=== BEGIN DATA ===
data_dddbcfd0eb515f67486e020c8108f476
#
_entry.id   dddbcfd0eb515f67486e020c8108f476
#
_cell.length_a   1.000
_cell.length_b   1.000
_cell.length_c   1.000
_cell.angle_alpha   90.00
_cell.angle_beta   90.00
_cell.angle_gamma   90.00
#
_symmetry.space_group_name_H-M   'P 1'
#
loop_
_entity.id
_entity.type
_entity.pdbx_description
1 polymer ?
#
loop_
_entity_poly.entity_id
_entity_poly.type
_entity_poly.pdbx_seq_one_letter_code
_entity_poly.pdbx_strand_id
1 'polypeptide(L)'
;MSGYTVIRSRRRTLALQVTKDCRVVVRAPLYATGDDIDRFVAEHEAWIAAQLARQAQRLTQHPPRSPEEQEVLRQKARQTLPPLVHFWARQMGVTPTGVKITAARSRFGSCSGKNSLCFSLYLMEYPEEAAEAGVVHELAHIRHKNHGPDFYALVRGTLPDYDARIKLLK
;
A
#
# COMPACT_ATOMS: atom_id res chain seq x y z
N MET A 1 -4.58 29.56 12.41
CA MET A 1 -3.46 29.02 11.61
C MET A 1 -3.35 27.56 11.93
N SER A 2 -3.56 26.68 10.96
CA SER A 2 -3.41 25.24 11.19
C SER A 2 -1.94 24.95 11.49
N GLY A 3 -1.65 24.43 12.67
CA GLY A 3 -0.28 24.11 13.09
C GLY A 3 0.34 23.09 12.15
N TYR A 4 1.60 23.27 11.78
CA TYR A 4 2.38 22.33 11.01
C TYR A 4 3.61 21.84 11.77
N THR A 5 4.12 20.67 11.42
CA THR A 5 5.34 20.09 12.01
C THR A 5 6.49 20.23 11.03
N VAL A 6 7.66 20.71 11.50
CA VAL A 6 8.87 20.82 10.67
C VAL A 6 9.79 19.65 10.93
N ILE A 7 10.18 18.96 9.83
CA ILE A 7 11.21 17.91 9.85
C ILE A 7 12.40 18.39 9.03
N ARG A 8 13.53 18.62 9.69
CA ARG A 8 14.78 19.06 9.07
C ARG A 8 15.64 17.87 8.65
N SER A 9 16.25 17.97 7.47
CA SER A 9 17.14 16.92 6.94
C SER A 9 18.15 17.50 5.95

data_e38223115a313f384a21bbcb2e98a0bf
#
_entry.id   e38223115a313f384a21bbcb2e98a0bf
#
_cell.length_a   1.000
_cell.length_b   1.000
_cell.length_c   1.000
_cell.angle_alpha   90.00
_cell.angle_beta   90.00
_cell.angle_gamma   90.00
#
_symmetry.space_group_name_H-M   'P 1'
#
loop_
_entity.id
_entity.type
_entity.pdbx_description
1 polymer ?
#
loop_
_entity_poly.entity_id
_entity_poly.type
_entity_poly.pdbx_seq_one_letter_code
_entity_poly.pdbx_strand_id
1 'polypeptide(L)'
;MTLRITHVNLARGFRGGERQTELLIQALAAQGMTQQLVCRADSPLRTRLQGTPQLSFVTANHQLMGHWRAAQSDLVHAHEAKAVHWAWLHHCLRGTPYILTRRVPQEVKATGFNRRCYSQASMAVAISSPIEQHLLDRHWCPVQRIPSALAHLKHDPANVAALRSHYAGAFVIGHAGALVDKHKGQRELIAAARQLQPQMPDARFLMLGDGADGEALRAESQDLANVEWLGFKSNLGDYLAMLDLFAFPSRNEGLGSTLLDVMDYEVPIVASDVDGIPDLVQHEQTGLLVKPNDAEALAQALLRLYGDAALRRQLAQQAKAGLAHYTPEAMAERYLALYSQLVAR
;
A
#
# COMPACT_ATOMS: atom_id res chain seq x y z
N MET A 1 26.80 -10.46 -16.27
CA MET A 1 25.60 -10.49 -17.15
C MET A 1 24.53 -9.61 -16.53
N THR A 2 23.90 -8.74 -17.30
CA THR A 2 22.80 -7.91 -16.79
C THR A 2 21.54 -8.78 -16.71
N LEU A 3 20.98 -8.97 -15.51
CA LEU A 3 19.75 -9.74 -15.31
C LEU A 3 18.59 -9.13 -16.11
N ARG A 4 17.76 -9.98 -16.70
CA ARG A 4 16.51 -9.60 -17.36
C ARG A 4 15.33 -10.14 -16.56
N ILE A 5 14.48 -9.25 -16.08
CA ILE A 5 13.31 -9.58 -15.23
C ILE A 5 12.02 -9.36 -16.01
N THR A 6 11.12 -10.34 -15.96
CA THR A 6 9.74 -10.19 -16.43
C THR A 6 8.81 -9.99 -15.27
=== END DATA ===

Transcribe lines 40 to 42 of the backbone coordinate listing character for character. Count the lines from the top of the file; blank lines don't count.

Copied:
N TYR A 4 1.60 23.27 11.78
CA TYR A 4 2.38 22.33 11.01
C TYR A 4 3.61 21.84 11.77